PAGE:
Vaginal Discharge Solution
Teach the patient to notify the physician of an increase in bleeding, return of painful uterine cramping, malodorous vaginal discharge, temperature greater than 100.4 F, or persistent feelings of depression. HOME CARE. Teach the patient to avoid strenuous activities for a few days. Encourage the patient to use peripads instead of tampons for light vaginal discharge to decrease the likelihood of an infection. Explain that the patient should avoid intercourse for at least 1 week and then use some method of birth control until a future pregnancy can be discussed with the physician. Follow-up is suggested. A phone call to the patient on her due date will demonstrate support and provide an outlet for her to express her grief.
In most instances, precancerous lesions are totally excised by conization and no further operation will be necessary. Accordingly, diagnostic conization serves also as a therapeutic measure. Occasionally cervical conization may be required as a means of treatment, e.g.,in patients with resistant vaginal discharge. Here, careful histological examination of the squamocolumnar junction is advisable to ensure that possible precancerous changes are not overlooked.
An assessment of quality of life showed no difference in depression scores between groups. Hot flushes were noted in 81 of the women on tamoxifen compared to 69 of the placebo group and the tamoxifen-associated hot flushes appeared to be of greater severity than those in the placebo group. Moderately bothersome or severe vaginal discharge was reported by 29 of the women in tamoxifen group and 13 in the placebo group. No differences in occurrence of irregular menses, nausea, fluid retention, skin changes, or weight gain or loss were reported.207'208
Symptoms of vaginitis include vaginal discharge, pruritus, irritation, soreness, odor, dyspareunia and dysuria. Dyspareunia is a common feature of atrophic vaginitis. Abdominal pain is suggestive of pelvic inflammatory disease and suprapubic pain is suggestive of cystitis.
A diagnosis of cervicitis, typically due to Neisseria gonorrhoeae or Chlamydia trachomatis, must always be considered in women with purulent vaginal discharge. The presence of high-risk behavior or any sexually transmitted disease requires screening for HIV, hepatitis B, and other STDs.
Diagnosis is based on history, physical examination, and laboratory testing. The patient's history alone is correct in 90 of patients. Urinary leakage or excess vaginal discharge is sometimes mistaken for PROM. B. The patient should be evaluated for the presence of chorioamnionitis fever (over 38 C), leukocytosis, maternal and fetal tachycardia, uterine tenderness, foul-smelling vaginal discharge .
Primary genital episode genital HSV is characterized by multiple painful vesicles in clusters. They may be associated with pruritus, dysuria, vaginal discharge, and tender regional adenopathy. Fever, malaise, and myalgia often occur one to two days prior to the appearance of lesions. The lesions may last four to five days prior to crusting. The skin will reepithelialize in about 10 days. Viral shedding may last for 10 to 12 days after reepithelialization.
Any pregnant woman with a vaginal discharge or inflamed vulvovaginal area should be evaluated for Candida. Candida vulvovaginitis is the second most common cause of vaginitis after bacterial vaginosis. Many women are asymptomatic, but the classic signs are a profuse, pruritic, thick, white, curdlike discharge associated with dysuria, dys-pareunia, and pruritus ani. The diagnosis of Candida vulvovaginitis is a clinical diagnosis that is confirmed by culture and microscopic detection of the yeast. A drop of the cervicovaginal fluid should be immersed in a 10 potassium hydroxide (KOH) preparation on a glass slide with a coverslip for microscopic examination. Sometimes, this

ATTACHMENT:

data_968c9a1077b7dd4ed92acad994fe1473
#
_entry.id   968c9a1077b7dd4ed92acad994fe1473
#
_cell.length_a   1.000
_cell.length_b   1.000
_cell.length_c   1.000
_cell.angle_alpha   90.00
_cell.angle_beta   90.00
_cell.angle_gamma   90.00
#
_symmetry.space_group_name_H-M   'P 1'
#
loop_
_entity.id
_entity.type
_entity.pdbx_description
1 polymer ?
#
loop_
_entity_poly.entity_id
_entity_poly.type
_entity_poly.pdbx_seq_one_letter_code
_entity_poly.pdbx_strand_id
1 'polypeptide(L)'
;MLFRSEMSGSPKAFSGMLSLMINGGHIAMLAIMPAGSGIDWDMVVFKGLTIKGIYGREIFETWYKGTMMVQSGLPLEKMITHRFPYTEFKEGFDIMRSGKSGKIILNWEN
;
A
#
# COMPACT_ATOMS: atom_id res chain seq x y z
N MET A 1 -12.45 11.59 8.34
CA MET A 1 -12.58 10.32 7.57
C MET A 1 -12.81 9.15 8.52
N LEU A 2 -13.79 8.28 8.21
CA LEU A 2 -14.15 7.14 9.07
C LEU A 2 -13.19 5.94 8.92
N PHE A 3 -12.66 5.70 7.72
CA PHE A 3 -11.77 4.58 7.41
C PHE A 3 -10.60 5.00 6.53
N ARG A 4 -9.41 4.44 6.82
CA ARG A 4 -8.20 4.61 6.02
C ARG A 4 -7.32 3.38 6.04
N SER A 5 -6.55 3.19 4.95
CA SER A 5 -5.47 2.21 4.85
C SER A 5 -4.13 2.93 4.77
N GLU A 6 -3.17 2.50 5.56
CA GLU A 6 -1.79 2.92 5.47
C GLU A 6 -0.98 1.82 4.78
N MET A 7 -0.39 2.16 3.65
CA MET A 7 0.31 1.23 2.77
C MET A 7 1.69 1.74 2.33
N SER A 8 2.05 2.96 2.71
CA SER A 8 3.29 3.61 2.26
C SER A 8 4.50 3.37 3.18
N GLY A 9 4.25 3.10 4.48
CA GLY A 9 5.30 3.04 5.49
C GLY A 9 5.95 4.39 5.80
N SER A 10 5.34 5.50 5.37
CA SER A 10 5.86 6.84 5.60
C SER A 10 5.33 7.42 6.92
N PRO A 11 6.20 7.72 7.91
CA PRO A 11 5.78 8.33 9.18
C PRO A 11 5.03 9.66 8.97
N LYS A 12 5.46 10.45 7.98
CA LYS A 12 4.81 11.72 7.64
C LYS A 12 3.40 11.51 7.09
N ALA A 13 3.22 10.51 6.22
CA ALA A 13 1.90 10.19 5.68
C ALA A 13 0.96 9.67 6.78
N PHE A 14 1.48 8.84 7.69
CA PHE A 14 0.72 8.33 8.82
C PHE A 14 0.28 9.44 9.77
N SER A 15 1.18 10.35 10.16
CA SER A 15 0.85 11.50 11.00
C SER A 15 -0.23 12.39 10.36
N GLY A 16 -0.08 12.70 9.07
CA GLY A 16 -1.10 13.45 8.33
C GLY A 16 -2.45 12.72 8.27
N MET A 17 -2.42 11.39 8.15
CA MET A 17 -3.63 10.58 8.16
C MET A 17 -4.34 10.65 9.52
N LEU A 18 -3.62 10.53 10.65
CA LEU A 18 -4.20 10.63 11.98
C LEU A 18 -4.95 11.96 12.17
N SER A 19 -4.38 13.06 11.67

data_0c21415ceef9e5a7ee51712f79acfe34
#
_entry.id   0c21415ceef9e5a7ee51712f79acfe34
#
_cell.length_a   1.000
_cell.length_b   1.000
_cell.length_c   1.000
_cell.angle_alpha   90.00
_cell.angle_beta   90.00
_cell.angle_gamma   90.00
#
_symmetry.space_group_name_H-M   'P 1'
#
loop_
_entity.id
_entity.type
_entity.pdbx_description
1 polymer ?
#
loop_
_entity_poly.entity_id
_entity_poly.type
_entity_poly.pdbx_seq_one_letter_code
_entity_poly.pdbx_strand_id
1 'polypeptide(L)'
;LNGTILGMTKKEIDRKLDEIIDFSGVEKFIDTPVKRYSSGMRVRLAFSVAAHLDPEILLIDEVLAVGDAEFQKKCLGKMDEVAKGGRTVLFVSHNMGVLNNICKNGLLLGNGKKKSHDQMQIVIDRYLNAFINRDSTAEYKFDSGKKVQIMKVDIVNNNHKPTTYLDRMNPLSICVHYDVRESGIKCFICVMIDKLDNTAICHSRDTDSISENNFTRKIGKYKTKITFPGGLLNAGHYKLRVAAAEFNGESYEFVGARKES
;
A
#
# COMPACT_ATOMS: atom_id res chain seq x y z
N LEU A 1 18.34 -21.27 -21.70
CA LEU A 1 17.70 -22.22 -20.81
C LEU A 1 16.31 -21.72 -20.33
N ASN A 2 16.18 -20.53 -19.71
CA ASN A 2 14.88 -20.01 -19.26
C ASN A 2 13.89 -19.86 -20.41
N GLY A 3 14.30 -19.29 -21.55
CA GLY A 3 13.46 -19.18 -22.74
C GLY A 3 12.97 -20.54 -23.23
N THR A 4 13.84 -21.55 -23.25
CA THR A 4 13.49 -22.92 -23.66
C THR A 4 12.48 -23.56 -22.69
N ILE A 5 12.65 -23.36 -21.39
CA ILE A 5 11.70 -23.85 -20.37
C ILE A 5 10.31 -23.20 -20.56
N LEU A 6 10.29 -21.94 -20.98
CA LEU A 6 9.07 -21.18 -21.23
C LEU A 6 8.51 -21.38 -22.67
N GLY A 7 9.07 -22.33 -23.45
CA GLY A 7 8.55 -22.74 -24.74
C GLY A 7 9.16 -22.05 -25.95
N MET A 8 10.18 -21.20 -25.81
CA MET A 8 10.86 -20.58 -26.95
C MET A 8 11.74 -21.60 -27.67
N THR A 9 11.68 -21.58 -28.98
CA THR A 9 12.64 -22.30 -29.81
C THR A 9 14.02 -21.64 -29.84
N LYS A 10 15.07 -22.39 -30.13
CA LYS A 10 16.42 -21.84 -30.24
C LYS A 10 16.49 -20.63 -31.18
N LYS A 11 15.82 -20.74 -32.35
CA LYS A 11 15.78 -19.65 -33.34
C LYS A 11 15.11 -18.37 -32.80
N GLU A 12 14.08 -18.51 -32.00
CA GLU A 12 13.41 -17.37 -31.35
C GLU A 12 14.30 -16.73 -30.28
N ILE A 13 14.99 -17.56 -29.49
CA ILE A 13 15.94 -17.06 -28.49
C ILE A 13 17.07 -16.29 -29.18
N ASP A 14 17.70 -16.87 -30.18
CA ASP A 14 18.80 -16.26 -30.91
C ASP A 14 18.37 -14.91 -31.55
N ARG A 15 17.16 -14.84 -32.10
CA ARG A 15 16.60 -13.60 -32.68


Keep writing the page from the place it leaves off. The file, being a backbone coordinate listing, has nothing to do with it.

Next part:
Postoperatively monitor the patient's vaginal discharge, which should be minimal, as well as the patient's pain level and response to analgesics. Sitz baths may be used for comfort. In an anterior repair, an indwelling urethral catheter is inserted and left in place for approximately 4 days. Encourage fluid intake to assure adequate urine formation. After a posterior repair, stool softeners and low-residue diets are often given to prevent strain on the incision when defecating.
In a multicenter study, including 2322 women, the Pearl Index of efficacy in compliant patients was 0.8. Irregular bleeding was uncommon (5.5 of cycles), and withdrawal bleeding occurred in 98.5 of cycles. Compliance was 86 , with 15 of women discontinuing treatment because of an adverse event, most commonly device-related discomfort, headache, or vaginal discharge vaginitis. Only 2.5 of discontinuations were device related.
Health care providers should maintain a low threshold for the diagnosis of PID, and sexually active young women with lower abdominal, adnexal, and cervical motion tenderness should receive empiric treatment. The specificity of these clinical criteria can be enhanced by the presence of fever, abnormal cervical vaginal discharge, elevated ESR and or serum C-reactive protein, and the demonstration of cervical gonorrhea or chlamydia infection.
All sexually active women presenting with lower abdominal pain should be carefully evaluated for the presence of salpingitis and or endometritis-pelvic inflammatory disease (PID). In addition, routine bimanual and abdominal examinations should be carried out on all women with a presumptive STI, since some women with PID or endometritis will not complain of lower abdominal pain. Women with endometritis may present with complaints of vaginal discharge and or bleeding and or uterine tenderness on pelvic examination. Symptoms suggestive of PID include abdominal pain, dyspareunia, vaginal discharge, menometrorrhagia, dysuria, pain associated with menses, fever, and sometimes nausea and vomiting.